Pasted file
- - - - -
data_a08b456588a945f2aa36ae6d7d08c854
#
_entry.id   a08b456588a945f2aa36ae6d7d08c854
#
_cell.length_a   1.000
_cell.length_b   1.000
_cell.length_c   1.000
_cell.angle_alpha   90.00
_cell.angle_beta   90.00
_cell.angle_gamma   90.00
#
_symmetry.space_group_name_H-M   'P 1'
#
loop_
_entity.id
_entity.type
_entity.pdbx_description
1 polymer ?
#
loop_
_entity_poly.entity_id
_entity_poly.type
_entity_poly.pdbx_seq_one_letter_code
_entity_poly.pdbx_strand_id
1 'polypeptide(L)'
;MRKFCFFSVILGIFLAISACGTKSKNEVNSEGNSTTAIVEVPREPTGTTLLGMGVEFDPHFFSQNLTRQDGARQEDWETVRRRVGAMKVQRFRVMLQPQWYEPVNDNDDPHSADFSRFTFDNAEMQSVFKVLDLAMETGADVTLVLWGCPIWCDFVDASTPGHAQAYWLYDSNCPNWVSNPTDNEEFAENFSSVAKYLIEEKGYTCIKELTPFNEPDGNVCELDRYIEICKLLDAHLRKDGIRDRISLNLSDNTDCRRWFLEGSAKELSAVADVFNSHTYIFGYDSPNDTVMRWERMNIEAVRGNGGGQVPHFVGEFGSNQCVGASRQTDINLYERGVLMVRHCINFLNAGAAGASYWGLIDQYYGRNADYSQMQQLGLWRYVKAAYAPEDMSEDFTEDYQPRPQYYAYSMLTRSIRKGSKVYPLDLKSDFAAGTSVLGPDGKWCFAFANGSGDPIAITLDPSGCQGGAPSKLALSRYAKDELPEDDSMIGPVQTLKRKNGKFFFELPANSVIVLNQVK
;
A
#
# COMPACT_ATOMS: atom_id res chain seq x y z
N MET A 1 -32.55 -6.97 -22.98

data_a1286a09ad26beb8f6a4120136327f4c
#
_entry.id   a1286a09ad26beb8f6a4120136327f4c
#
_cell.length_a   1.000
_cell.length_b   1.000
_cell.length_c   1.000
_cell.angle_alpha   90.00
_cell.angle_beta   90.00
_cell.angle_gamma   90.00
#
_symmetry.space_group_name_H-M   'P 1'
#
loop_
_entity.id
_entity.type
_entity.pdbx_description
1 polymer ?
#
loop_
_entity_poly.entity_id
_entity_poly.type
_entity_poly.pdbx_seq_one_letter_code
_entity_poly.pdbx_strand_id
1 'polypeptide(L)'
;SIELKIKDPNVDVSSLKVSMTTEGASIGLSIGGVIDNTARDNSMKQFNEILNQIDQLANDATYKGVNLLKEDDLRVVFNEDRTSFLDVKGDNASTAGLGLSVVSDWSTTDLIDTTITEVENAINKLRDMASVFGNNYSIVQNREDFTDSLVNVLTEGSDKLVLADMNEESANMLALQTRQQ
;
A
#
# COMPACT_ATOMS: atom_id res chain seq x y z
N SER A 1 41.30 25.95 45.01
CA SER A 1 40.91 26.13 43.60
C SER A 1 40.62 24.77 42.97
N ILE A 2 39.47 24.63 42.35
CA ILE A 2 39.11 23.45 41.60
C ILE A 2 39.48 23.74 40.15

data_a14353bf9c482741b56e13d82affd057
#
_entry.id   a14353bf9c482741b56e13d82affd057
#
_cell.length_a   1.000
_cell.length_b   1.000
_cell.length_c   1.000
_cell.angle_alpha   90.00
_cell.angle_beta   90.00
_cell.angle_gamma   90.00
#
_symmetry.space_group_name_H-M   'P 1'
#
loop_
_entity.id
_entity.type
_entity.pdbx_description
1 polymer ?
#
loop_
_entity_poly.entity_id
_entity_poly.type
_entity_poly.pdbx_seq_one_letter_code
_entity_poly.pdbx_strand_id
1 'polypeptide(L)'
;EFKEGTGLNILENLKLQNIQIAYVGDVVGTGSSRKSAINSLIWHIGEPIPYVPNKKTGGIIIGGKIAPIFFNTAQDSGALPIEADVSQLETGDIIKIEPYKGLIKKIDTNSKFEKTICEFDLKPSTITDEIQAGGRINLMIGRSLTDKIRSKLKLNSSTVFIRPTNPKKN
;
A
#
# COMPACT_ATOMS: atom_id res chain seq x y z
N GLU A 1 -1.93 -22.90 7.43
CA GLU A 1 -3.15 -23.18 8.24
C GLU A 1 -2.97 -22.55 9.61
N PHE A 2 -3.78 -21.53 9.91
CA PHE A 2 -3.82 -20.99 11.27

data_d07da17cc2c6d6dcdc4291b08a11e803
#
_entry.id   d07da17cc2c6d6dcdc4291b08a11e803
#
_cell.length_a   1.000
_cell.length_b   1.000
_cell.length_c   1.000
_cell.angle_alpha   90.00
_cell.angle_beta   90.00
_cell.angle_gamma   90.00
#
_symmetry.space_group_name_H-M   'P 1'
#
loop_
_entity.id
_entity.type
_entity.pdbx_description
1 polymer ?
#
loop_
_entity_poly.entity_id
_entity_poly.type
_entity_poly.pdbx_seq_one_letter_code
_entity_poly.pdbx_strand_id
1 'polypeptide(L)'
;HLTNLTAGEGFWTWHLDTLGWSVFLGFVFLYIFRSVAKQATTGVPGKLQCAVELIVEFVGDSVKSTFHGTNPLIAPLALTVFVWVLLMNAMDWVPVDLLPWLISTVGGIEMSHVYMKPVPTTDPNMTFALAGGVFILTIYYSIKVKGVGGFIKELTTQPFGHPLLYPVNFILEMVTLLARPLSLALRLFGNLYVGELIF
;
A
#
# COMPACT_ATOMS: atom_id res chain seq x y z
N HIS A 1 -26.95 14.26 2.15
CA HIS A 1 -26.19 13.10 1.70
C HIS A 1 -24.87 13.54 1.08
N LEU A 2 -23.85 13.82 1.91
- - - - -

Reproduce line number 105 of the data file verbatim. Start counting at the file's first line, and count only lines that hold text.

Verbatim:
_entry.id   d07da17cc2c6d6dcdc4291b08a11e803